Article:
If you had been in the lead coming over that rise.
    If, at the last second, you avoided that blacked out car stopped in the road.
    If your spouse had not been so lucky.
    Whose responsibility would that have been?
  5. Flyinace1

    Flyinace1 Been here awhile

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    My girlfriend and I enjoy two-up because we can be close together. I travel a lot and being on two bikes would mean she's not holding on to me for hours. She loves riding pillion and even tho she is getting her own bike, she still wants to ride two up for the long trips.

    Anyways she act as the look out, photographer, money handler (for tolls or parking), pr (I'm not the most skilled in the social department), and I'm sure I'm forgetting something
  6. Bill 310

    Bill 310 Poser Emeritus

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    I don't deal in hypotheticals because the probability of us being in the same place at the same time is impossible.

    I am confident that my training and practice plus ABS puts me pretty far up on the braking scale versus the average rider. I would expect that there is an equal chance another rider on an non ABS bike would lock up tuck the front wheel and take both of us out and into the car.

    It is always the rider's ride. Having already had one spouse die after a long illness ( severe stroke) I am not willing to hypothesize about any tragic event that involves my current spouse.

    I can say that I would be overcome with grief and sorrow. I think that is enough of a commentary on a what if situation

    To end on a happier note I do like it at night on long rides when she cuddles up to me, turns up her electrics and sleeps lodged firmly between me and the backrest. That only applies on the I - 5 south of Sacramento and any prairie crossing . We are in our late 50's and take some risks that is one of them.
  7. Foot dragger

    Foot dragger singletracker

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    Yup,it cramps my style big time. I ride for the ride and having an extra 120 to 160 lbs on the back whilst dragging things in corners just doesnt appeal to me. Admittedly I live for corners.
    If someone really wants to go for a ride and understands what riding on a bike is about I'll take them around some.

    Ive ridden on the back a few times after my bike blew up and I had to get home,its terrifying and so much more fun to be the one driving. Most wives of friends end up getting their own bikes after playing passenger too much.
    That's a whole nuther story though and gets complicated sometimes.
  8. Foot dragger

    Foot dragger singletracker

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    The two little girls look like fun,how do the two back wheels work out?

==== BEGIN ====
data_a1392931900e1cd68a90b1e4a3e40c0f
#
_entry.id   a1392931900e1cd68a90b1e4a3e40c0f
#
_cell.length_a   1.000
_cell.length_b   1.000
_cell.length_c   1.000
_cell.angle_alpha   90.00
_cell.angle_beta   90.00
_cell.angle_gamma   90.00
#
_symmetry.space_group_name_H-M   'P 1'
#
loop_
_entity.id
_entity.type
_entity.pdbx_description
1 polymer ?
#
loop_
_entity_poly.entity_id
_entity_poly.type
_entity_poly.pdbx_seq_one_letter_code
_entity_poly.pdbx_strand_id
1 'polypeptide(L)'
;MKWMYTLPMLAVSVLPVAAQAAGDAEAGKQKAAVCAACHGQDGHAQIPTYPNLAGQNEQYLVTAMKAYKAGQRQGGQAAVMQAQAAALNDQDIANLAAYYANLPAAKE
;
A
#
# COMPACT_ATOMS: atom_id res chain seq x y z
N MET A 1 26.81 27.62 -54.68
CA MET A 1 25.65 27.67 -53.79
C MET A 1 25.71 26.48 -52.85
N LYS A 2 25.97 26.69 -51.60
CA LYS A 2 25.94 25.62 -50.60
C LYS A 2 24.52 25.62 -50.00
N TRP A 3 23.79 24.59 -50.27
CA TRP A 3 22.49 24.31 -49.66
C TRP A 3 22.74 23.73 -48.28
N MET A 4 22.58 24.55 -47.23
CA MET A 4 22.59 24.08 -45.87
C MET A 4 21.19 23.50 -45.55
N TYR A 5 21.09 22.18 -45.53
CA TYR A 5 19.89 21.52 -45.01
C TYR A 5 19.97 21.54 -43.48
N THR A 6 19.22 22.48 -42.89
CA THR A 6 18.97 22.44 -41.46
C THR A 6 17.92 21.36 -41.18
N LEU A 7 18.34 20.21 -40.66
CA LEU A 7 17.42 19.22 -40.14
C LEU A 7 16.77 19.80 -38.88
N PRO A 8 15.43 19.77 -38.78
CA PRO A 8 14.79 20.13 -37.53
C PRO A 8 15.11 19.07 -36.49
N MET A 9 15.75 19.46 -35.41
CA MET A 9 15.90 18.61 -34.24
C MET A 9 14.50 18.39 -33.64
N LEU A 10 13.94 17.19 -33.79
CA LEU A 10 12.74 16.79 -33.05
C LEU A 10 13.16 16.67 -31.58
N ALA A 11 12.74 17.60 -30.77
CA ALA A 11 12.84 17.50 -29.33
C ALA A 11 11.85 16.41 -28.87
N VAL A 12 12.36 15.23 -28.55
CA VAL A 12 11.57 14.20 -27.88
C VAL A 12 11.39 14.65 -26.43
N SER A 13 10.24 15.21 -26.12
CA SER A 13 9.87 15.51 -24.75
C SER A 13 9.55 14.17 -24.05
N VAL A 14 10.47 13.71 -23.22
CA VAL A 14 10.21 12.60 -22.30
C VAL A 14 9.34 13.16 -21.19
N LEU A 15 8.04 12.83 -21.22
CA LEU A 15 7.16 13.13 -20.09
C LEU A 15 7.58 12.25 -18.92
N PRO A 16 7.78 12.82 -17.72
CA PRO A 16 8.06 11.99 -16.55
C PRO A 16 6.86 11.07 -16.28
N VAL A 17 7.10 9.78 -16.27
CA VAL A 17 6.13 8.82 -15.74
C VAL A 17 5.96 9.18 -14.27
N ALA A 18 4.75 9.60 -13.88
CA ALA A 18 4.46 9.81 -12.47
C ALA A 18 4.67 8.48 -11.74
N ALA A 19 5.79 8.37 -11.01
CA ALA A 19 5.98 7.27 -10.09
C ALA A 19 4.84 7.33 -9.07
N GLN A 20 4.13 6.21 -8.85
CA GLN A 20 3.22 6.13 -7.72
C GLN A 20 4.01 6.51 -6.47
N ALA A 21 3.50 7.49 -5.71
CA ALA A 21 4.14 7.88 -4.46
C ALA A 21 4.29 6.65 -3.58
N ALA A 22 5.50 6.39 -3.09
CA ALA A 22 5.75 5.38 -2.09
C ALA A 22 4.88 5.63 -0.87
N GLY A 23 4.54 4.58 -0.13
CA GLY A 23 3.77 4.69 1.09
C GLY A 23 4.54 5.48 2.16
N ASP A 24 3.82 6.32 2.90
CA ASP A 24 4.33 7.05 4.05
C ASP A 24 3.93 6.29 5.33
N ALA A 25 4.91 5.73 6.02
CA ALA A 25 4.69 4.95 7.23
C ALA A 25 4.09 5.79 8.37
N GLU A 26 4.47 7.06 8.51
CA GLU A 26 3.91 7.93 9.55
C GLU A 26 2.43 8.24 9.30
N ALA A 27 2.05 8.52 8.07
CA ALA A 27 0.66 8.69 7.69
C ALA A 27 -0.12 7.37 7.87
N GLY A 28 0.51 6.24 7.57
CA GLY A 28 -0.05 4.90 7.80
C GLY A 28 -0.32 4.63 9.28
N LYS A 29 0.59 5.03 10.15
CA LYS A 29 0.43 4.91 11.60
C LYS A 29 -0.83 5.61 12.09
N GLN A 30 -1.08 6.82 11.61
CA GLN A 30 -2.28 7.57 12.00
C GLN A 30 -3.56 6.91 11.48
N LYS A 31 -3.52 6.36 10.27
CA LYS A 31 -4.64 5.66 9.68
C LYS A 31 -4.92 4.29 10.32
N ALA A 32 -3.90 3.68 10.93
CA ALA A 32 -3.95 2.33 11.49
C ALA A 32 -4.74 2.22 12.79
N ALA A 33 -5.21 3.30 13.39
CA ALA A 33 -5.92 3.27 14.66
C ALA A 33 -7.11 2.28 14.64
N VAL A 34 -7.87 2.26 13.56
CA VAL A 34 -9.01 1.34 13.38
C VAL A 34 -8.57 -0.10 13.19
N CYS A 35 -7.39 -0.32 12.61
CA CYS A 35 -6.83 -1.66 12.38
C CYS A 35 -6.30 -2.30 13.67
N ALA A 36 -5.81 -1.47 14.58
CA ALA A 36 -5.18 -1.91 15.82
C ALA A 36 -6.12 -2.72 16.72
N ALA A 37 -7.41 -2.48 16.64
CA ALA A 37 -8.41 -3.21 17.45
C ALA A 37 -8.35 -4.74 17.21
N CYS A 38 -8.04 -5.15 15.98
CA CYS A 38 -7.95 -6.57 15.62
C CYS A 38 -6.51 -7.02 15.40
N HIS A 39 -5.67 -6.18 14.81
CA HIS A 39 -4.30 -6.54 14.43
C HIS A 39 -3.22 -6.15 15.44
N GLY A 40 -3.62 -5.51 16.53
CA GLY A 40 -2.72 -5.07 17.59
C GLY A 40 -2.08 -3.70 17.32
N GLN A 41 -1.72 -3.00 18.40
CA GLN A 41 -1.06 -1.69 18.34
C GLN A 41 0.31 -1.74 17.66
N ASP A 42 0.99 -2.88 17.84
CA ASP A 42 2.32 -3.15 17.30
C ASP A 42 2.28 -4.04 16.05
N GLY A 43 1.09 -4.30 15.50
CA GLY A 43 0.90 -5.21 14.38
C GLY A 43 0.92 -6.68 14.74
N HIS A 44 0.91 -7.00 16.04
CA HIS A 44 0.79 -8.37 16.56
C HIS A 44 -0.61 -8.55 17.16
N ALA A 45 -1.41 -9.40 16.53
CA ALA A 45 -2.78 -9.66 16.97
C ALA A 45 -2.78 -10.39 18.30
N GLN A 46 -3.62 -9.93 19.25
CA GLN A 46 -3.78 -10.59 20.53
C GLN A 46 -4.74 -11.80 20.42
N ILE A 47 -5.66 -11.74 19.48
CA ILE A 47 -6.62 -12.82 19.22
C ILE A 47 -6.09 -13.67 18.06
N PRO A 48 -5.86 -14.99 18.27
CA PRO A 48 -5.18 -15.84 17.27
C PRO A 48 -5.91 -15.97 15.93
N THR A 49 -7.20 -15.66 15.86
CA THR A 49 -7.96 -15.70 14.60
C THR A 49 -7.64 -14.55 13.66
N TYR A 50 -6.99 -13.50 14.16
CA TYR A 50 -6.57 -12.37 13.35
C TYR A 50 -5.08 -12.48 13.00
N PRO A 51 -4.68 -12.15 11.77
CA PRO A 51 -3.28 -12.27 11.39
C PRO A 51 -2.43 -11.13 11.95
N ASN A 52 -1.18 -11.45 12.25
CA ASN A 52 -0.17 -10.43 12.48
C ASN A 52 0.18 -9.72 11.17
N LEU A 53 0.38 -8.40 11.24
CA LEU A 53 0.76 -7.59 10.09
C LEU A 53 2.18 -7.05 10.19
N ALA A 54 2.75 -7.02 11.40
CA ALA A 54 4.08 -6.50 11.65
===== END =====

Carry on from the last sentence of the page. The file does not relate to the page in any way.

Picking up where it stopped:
9. dwoodward

    dwoodward Long timer

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    Let's say you and your spouse go out after work one night, each arriving in a separate car.

    If you and your spouse had been <strike>riding two bikes</strike> driving two cars that night.
    If you had been in the lead coming over that rise.
    If, at the last second, you avoided that blacked out car stopped in the road.
    If your spouse had not been so lucky.
    Whose responsibility would that have been?

    :ear

    Bike or car:
    If SHE had been in the lead coming over that rise.
    If, at the last second, SHE avoided that blacked out car stopped in the road.
    If you had not been so lucky.
    Whose responsibility would that have been?

    [​IMG]
  10. Foot dragger

    Foot dragger singletracker

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    You ride your own ride,random things happen no matter what sometimes.
    Second guessing the future or worrying about it only makes it worse.
  11. rocker59

    rocker59 diplomatico di moto

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    Mine.

    But I'm old skool like that...
  12. rocker59

    rocker59 diplomatico di moto

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  13. Gitana

    Gitana A work in progress

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    I don't like riding two up. Never have. I'd rather ride my own bike.

    That said, it was either ride two up or not ride at all after I injured my shoulder earlier this year. My SO is a very good rider, so I felt perfectly safe with him. And I have to say, it was kind of nice looking around at the view, shooting pictures, just relaxing. I don't know that I'd feel that way about riding two up with anyone else. But with jjustj, it was nice. Shoulder is now repaired, and I'm back on my own bike. But we might just ride two up every so often 'cause it felt kinda nice being snuggled together.